5 Bankruptcy Don'ts to Obey for North Carolina Consumers Considering a Chapter 7 or 13 Skip to main content

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5 Bankruptcy Don'ts to Obey for North Carolina Consumers Considering a Chapter 7 or 13


Don't do this

There are things to definitely not do when filing bankruptcy

Image source: jm3 via Flickr Creative Commons

If your finances are out of control and you want a better future, filing bankruptcy may be the best approach to getting a clean slate, back payments caught up and back on the path to financial security. But in order to have your petition approved in either a Chapter 7 or 13, your Chapter 13 repayment plan accepted and not end up in trouble with the court, you must follow the law. With that in mind, here are five bankruptcy don'ts that you need to be mindful of to get the financial fresh start you want.

#1 Don't omit any of your income – even if you think it's “under the table”

Of course you know your wages from your job must be disclosed, but did you know you also need to disclose the earnings of any dependents that are listed on the petition? For instance, if your 16 year old is working part-time at McDonald's to pay their car insurance or save for college, their income must be listed.

It shouldn't impact your outcome so long as they're not raking in big bucks, but can get you in trouble if you neglect to disclose it. If you mow lawns for spare cash, prepare tax returns on the side or any other activity that generates income, you must also include this. If you're unsure of what to include, disclose to your reputable North Carolina attorney and they'll advise you.

#2 Don't leave out any creditors – even if you want to honor the debt after discharge

One of the tenets of bankruptcy is that all creditors must be treated equally. This means that you should list them all so that the Trustee can decide if any should survive your Chapter 7 discharge process or if any should be included or excluded from your Chapter 13 repayment plan. It's simply not up to you to decide whom you think should be repaid and who not when you file.

When you complete a petition for bankruptcy, you open up your financial circumstances for the court to look at, evaluate and decide what should happen. You have to list everything you owe so that the court can make a fair and informed decision that complies with the law. Excluding a credit card to try and keep it is something that's often attempted, but won't work because your creditor will close it once they know you've filed bankruptcy (and trust us, they will find out).

#3 Don't exclude your car or car loan from your bankruptcy petition

In North Carolina, you need a car to get to work, take your kids to school and have a life. Because it's pretty much a necessity, you may be tempted to leave off your car or car loan to try and protect it. As mentioned above, it's up to the court to decide how your assets will be treated, but so long as your car notes are current, your Trustee will leave it alone as long as you don't have a ton of equity in a really expensive vehicle.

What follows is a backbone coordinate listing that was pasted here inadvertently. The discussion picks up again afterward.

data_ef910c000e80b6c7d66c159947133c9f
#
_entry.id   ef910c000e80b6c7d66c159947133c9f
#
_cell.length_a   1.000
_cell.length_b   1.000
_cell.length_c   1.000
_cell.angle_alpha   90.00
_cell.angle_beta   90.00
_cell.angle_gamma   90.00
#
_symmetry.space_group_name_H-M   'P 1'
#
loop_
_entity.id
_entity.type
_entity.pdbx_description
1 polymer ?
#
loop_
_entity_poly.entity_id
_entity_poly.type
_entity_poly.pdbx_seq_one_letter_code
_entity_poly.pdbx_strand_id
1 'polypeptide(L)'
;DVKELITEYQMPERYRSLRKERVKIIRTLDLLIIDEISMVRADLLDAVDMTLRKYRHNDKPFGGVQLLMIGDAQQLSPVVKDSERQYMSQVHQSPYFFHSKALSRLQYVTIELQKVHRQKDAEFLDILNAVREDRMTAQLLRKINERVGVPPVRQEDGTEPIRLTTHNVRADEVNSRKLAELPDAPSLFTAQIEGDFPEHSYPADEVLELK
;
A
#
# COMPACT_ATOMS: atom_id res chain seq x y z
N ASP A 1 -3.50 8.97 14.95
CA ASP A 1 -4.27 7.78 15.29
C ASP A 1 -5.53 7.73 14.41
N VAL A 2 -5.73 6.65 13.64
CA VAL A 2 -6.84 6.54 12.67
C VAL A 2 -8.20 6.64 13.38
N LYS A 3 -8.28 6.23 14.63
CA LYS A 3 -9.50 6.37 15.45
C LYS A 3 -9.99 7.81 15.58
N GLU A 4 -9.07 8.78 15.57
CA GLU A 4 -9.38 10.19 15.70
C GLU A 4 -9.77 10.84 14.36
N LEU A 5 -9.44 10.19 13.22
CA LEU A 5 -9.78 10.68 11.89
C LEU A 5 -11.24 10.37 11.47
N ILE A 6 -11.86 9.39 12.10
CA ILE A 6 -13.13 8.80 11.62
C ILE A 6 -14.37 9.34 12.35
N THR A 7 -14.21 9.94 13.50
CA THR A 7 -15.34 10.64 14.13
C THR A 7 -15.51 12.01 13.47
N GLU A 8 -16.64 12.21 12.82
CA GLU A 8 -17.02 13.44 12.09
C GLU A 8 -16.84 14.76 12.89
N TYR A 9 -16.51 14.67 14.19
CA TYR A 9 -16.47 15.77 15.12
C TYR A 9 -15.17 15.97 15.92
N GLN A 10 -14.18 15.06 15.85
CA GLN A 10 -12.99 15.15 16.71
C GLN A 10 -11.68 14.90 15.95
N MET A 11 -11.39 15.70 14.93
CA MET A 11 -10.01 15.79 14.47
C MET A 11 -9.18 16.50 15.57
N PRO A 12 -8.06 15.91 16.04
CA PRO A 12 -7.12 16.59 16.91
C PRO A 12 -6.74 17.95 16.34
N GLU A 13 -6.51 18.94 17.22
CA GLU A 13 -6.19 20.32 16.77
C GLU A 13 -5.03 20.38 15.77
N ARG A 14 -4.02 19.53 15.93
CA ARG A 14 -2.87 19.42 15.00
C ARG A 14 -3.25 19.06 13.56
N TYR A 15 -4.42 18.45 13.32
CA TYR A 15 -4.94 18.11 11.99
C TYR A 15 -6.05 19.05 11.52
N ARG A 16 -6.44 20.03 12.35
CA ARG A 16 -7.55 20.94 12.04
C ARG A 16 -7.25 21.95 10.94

In a Chapter 13, you can often catch up past due balances and may be able to get your loan balance and/or interest rate reduced, so leaving it off your petition can actually cost you money. Don't panic about including it – in most cases, you're able to keep your vehicle. Even if you own it free and clear, North Carolina bankruptcy exemptions allow a reasonable amount of car value to be excluded from consideration to be paid to your creditors.

#4 Don't let bankruptcy make you feel bad about yourself

Being deep in debt is depressing – and not just an “I'm so sad” type of thing, but deep clinical depression. When you're behind on bills, money problems can consume your thoughts every waking hour, distracting you from your job, from the simple pleasures in life like spending time with friends and family and can cause destructive marriage problems.

But it's important that you not let debt destroy your peace of mind, your family or your life. Opting for bankruptcy is one way to get a clean slate that will allow you to rebuild your financial future, eliminate unnecessary stress from your life and feel better about yourself. It's important to know that your debt is a number, not who you are.

#5 Don't make a poor choice in your bankruptcy attorney

If you're considering bankruptcy as an option to get your debt under control, one of the most important factors is your choice of attorney. You want a firm with local expertise, not a national chain where you may be pushed into a cookie cutter template. You want attorneys that are highly rated, care about their clients, can demonstrate a track record of client satisfaction, offer affordable fees and guaranteed results.

Contact the law offices of John T Orcutt today for a free consultation on your debt dilemma to find out how we can help. We love our clients and work hard to get you the best results and the financial clean slate you need and deserve.

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